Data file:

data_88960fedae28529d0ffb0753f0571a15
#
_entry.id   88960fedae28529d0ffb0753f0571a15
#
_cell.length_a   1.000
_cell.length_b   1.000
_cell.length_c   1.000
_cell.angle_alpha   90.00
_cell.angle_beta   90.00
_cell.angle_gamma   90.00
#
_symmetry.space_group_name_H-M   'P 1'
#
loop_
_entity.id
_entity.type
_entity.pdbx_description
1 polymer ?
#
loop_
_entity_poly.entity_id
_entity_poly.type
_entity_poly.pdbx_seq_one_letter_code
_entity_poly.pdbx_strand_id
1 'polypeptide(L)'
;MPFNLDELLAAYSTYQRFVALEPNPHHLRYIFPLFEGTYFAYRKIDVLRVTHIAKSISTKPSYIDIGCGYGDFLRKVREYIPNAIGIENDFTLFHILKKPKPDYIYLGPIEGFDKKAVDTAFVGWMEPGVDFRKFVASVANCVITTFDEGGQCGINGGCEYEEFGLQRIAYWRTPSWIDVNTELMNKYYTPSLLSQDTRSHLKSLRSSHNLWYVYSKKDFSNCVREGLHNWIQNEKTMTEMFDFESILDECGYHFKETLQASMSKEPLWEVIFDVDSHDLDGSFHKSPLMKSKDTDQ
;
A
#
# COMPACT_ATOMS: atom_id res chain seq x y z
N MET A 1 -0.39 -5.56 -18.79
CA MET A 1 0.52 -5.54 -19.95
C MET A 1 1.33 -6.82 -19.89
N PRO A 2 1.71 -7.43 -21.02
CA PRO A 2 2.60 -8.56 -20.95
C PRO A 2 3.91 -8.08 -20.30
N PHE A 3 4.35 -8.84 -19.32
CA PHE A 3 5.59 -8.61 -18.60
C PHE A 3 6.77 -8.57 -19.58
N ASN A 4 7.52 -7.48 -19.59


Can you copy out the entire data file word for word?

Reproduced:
data_88960fedae28529d0ffb0753f0571a15
#
_entry.id   88960fedae28529d0ffb0753f0571a15
#
_cell.length_a   1.000
_cell.length_b   1.000
_cell.length_c   1.000
_cell.angle_alpha   90.00
_cell.angle_beta   90.00
_cell.angle_gamma   90.00
#
_symmetry.space_group_name_H-M   'P 1'
#
loop_
_entity.id
_entity.type
_entity.pdbx_description
1 polymer ?
#
loop_
_entity_poly.entity_id
_entity_poly.type
_entity_poly.pdbx_seq_one_letter_code
_entity_poly.pdbx_strand_id
1 'polypeptide(L)'
;MPFNLDELLAAYSTYQRFVALEPNPHHLRYIFPLFEGTYFAYRKIDVLRVTHIAKSISTKPSYIDIGCGYGDFLRKVREYIPNAIGIENDFTLFHILKKPKPDYIYLGPIEGFDKKAVDTAFVGWMEPGVDFRKFVASVANCVITTFDEGGQCGINGGCEYEEFGLQRIAYWRTPSWIDVNTELMNKYYTPSLLSQDTRSHLKSLRSSHNLWYVYSKKDFSNCVREGLHNWIQNEKTMTEMFDFESILDECGYHFKETLQASMSKEPLWEVIFDVDSHDLDGSFHKSPLMKSKDTDQ
;
A
#
# COMPACT_ATOMS: atom_id res chain seq x y z
N MET A 1 -0.39 -5.56 -18.79
CA MET A 1 0.52 -5.54 -19.95
C MET A 1 1.33 -6.82 -19.89
N PRO A 2 1.71 -7.43 -21.02
CA PRO A 2 2.60 -8.56 -20.95
C PRO A 2 3.91 -8.08 -20.30
N PHE A 3 4.35 -8.84 -19.32
CA PHE A 3 5.59 -8.61 -18.60
C PHE A 3 6.77 -8.57 -19.58
N ASN A 4 7.52 -7.48 -19.59